“ O MA CARMEN”  Bizet’s Fateful Gypsy in Portrayal from 1875 to the Present by Victoria Etnier Villamil

217 pp, McFarland ISBN 978-1-4766-6324-1

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“Qu’est-ce que c’est?” (What is it?) mezzo-soprano Célestine Galli-Marié asked when offered the title role in the 1875 premier of Bizet’s new opera, Carmen. She was only the first in a long line of performers to ask. In the 140+ years since, each singer has crafted her own portrayal of the inscrutable Gypsy. The famous soprano Geraldine Farrar wrote: “Each one of us probably sees something that the others have not seen—or thinks she does—and that ‘something’ is her individual Carmen.”

In twelve chapters Victoria Etnier Villamil, a former soprano who also sang Carmen once,  explores the history of operatic portrayals of Bizet’s elusive enchantress, tracing the development of vocal and dramatic interpretations from generation to generation around the globe. From Galli-Marié to Elena Garanca and every Carmen in between the author analyzes the various interpretations using her own critical ear and eye and contemporary reviews.  Villamil’s “Carmen journey” is a fascinating and a revealing one. The book is an easy and interesting read and on many an occasion I discovered several patches of info totally new to me whether about the actual character of Carmen or the artist  interpreting it. Villamil did her research thoroughly yet a few mistakes crept in the narrative. Lily Djanel was a Walloon soprano and not Flemish,  Mariette Mazarin was not Belgian but French.. Villamil also gives Carmen’s Dutch premiere in 1887 yet it was already performed a year earlier.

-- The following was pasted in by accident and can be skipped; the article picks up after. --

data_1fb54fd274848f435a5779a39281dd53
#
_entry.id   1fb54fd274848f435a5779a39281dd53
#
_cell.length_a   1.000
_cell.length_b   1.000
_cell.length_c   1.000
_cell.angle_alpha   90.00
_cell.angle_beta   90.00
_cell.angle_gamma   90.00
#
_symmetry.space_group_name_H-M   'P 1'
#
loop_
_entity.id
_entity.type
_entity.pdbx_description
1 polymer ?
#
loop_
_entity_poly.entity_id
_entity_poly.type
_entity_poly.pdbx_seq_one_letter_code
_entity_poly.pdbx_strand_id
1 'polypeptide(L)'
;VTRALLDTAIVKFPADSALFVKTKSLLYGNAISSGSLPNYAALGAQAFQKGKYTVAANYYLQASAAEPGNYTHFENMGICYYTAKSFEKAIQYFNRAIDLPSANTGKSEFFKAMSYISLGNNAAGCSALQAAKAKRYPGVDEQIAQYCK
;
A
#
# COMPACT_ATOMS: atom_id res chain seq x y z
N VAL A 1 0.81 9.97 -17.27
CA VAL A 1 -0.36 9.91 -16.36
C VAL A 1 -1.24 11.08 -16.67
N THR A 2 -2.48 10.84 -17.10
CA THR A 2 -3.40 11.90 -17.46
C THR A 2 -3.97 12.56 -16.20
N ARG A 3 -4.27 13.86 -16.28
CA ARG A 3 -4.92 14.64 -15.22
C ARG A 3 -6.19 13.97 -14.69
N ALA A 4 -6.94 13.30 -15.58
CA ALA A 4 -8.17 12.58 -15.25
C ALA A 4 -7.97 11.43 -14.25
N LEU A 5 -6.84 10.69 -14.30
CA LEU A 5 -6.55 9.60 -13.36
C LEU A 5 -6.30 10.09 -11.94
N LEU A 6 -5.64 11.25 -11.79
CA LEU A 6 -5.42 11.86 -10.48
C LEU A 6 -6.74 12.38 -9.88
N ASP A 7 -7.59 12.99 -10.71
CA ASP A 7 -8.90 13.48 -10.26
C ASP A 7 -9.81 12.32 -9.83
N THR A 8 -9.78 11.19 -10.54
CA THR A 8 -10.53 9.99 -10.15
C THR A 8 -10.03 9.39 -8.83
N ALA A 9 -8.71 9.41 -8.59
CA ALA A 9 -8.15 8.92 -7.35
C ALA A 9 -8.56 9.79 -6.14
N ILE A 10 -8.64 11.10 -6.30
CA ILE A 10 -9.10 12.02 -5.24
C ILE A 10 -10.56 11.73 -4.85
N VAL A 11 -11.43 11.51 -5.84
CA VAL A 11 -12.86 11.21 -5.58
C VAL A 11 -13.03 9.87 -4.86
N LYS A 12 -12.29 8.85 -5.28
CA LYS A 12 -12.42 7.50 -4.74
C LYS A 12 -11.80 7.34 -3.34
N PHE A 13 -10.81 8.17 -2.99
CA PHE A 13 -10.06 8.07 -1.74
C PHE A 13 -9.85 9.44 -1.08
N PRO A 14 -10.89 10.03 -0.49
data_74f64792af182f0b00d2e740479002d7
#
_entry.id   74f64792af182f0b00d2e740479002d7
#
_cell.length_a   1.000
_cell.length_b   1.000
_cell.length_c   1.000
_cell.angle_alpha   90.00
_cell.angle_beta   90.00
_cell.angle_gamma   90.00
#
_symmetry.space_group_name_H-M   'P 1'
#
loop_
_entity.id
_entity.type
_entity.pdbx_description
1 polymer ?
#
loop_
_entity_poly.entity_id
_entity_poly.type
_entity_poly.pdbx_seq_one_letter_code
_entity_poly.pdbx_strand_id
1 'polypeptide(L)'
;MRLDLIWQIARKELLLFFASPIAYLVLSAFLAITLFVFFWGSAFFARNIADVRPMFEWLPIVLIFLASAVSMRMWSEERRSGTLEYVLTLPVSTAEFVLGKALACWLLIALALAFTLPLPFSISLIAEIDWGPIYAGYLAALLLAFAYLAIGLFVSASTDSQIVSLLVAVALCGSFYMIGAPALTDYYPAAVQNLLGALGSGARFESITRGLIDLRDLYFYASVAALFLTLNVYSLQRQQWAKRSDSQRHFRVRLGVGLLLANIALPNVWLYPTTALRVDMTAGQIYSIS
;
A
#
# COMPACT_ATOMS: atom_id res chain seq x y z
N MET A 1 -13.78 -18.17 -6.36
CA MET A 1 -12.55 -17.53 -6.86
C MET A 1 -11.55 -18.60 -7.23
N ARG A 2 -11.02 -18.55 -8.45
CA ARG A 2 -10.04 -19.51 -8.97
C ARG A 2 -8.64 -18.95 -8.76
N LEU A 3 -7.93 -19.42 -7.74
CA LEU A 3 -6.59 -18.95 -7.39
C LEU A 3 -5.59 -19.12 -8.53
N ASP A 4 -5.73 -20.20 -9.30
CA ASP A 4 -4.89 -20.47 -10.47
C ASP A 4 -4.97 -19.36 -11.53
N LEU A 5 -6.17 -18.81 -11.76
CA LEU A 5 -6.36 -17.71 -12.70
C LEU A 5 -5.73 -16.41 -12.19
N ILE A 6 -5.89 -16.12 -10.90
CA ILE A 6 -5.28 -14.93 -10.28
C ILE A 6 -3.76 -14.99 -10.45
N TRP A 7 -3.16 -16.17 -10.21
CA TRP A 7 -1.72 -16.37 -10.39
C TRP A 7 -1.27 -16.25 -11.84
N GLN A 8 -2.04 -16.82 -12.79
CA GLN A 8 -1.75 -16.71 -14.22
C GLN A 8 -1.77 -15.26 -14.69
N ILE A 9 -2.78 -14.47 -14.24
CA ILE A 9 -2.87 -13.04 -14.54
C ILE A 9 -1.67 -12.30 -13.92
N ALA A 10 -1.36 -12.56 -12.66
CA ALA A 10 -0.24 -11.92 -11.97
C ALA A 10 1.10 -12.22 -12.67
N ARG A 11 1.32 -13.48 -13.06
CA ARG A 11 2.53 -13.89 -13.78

Also thorough editing would have been able to get rid of a few regrettably annoying spelling mistakes such as ‘Standingm still’ (pg. 11), ‘who didn’t made’ (pg.77), it is Peter Diamand and not Diamond (pg.138), it is Henri Saint-Cricq and not Saint-Criege (pg.178), the Austrian CD label is called Preiser and not Presier (pg. 180) or Lebendige Vergangenheit and not Verganenheit (pg. 181), It is Jessye Norman and not Jesseye (pg.181), it is Giulietta Simionato and not Giuetta (pg. 182) , it is Léon Carvalho and not Carvahlo (pg. 210), it is André Cluytens and not Cluytans (pg. 211), it is Lotfi Mansouri and not Lofti (pg.214), it is Marguerite Sylva and not Margeurite (pg. 216) etc. Also in the discography on page 187 Anne Sofie von Otter is indexed as “Sofie von Otter, Anne”.

The appendices include a fine chronology of important premieres and significant performances, a videography and an index. There’s also a fairly complete discography of Carmen recordings on CD. To my regret LP only releases are not dealt with, nor solo recordings of Carmen’s arias (think the early releases of the French magazine L’avant-scène).  These would have added greatly to the value of the book.  Photos of the most important Carmens are included.

All in all anyone with an interest in the history of singing, performance practice or the opera itself will find great pleasure in Villamil’s work.  Recommended.

Rudi van den Bulck, October 2017